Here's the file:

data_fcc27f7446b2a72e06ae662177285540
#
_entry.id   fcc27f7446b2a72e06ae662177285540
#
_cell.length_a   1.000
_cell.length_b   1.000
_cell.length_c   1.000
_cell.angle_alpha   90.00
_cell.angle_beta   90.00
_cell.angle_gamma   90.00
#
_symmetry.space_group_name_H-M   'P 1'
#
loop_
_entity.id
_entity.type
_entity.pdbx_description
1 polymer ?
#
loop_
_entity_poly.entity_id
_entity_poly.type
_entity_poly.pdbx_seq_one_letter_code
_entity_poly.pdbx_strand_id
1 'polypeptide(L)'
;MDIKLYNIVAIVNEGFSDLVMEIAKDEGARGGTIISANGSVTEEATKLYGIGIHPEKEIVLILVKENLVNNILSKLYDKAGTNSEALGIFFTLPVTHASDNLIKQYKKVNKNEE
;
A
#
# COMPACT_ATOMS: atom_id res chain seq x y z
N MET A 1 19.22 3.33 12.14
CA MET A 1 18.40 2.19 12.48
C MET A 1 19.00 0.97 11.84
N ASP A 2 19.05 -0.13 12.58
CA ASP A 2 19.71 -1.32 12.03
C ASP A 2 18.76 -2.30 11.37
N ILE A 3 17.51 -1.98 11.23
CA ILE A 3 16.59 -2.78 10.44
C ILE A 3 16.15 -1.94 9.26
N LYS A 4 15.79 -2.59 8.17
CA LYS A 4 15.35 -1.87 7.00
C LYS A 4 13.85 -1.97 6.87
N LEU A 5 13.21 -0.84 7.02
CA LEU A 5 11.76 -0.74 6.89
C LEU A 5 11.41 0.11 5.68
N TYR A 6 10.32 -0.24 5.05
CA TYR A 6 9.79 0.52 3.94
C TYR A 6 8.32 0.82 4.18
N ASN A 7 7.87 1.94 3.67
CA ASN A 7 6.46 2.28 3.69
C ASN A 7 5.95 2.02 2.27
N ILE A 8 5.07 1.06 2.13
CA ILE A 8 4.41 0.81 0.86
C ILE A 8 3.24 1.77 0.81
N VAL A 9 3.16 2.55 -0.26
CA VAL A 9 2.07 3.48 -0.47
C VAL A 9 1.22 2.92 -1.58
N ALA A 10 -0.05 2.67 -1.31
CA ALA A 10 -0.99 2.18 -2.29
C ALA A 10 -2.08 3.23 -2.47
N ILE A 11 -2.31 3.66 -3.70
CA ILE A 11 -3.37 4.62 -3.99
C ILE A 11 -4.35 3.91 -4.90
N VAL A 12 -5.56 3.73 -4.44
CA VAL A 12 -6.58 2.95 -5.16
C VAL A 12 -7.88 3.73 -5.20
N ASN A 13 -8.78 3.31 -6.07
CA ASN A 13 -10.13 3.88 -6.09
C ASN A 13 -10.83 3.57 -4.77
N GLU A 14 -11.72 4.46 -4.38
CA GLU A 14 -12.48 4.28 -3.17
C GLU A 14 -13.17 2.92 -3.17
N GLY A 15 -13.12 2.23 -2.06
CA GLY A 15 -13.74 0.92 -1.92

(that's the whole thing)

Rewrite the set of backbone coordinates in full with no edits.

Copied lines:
data_fcc27f7446b2a72e06ae662177285540
#
_entry.id   fcc27f7446b2a72e06ae662177285540
#
_cell.length_a   1.000
_cell.length_b   1.000
_cell.length_c   1.000
_cell.angle_alpha   90.00
_cell.angle_beta   90.00
_cell.angle_gamma   90.00
#
_symmetry.space_group_name_H-M   'P 1'
#
loop_
_entity.id
_entity.type
_entity.pdbx_description
1 polymer ?
#
loop_
_entity_poly.entity_id
_entity_poly.type
_entity_poly.pdbx_seq_one_letter_code
_entity_poly.pdbx_strand_id
1 'polypeptide(L)'
;MDIKLYNIVAIVNEGFSDLVMEIAKDEGARGGTIISANGSVTEEATKLYGIGIHPEKEIVLILVKENLVNNILSKLYDKAGTNSEALGIFFTLPVTHASDNLIKQYKKVNKNEE
;
A
#
# COMPACT_ATOMS: atom_id res chain seq x y z
N MET A 1 19.22 3.33 12.14
CA MET A 1 18.40 2.19 12.48
C MET A 1 19.00 0.97 11.84
N ASP A 2 19.05 -0.13 12.58
CA ASP A 2 19.71 -1.32 12.03
C ASP A 2 18.76 -2.30 11.37
N ILE A 3 17.51 -1.98 11.23
CA ILE A 3 16.59 -2.78 10.44
C ILE A 3 16.15 -1.94 9.26
N LYS A 4 15.79 -2.59 8.17
CA LYS A 4 15.35 -1.87 7.00
C LYS A 4 13.85 -1.97 6.87
N LEU A 5 13.21 -0.84 7.02
CA LEU A 5 11.76 -0.74 6.89
C LEU A 5 11.41 0.11 5.68
N TYR A 6 10.32 -0.24 5.05
CA TYR A 6 9.79 0.52 3.94
C TYR A 6 8.32 0.82 4.18
N ASN A 7 7.87 1.94 3.67
CA ASN A 7 6.46 2.28 3.69
C ASN A 7 5.95 2.02 2.27
N ILE A 8 5.07 1.06 2.13
CA ILE A 8 4.41 0.81 0.86
C ILE A 8 3.24 1.77 0.81
N VAL A 9 3.16 2.55 -0.26
CA VAL A 9 2.07 3.48 -0.47
C VAL A 9 1.22 2.92 -1.58
N ALA A 10 -0.05 2.67 -1.31
CA ALA A 10 -0.99 2.18 -2.29
C ALA A 10 -2.08 3.23 -2.47
N ILE A 11 -2.31 3.66 -3.70
CA ILE A 11 -3.37 4.62 -3.99
C ILE A 11 -4.35 3.91 -4.90
N VAL A 12 -5.56 3.73 -4.44
CA VAL A 12 -6.58 2.95 -5.16
C VAL A 12 -7.88 3.73 -5.20
N ASN A 13 -8.78 3.31 -6.07
CA ASN A 13 -10.13 3.88 -6.09
C ASN A 13 -10.83 3.57 -4.77
N GLU A 14 -11.72 4.46 -4.38
CA GLU A 14 -12.48 4.28 -3.17
C GLU A 14 -13.17 2.92 -3.17
N GLY A 15 -13.12 2.23 -2.06
CA GLY A 15 -13.74 0.92 -1.92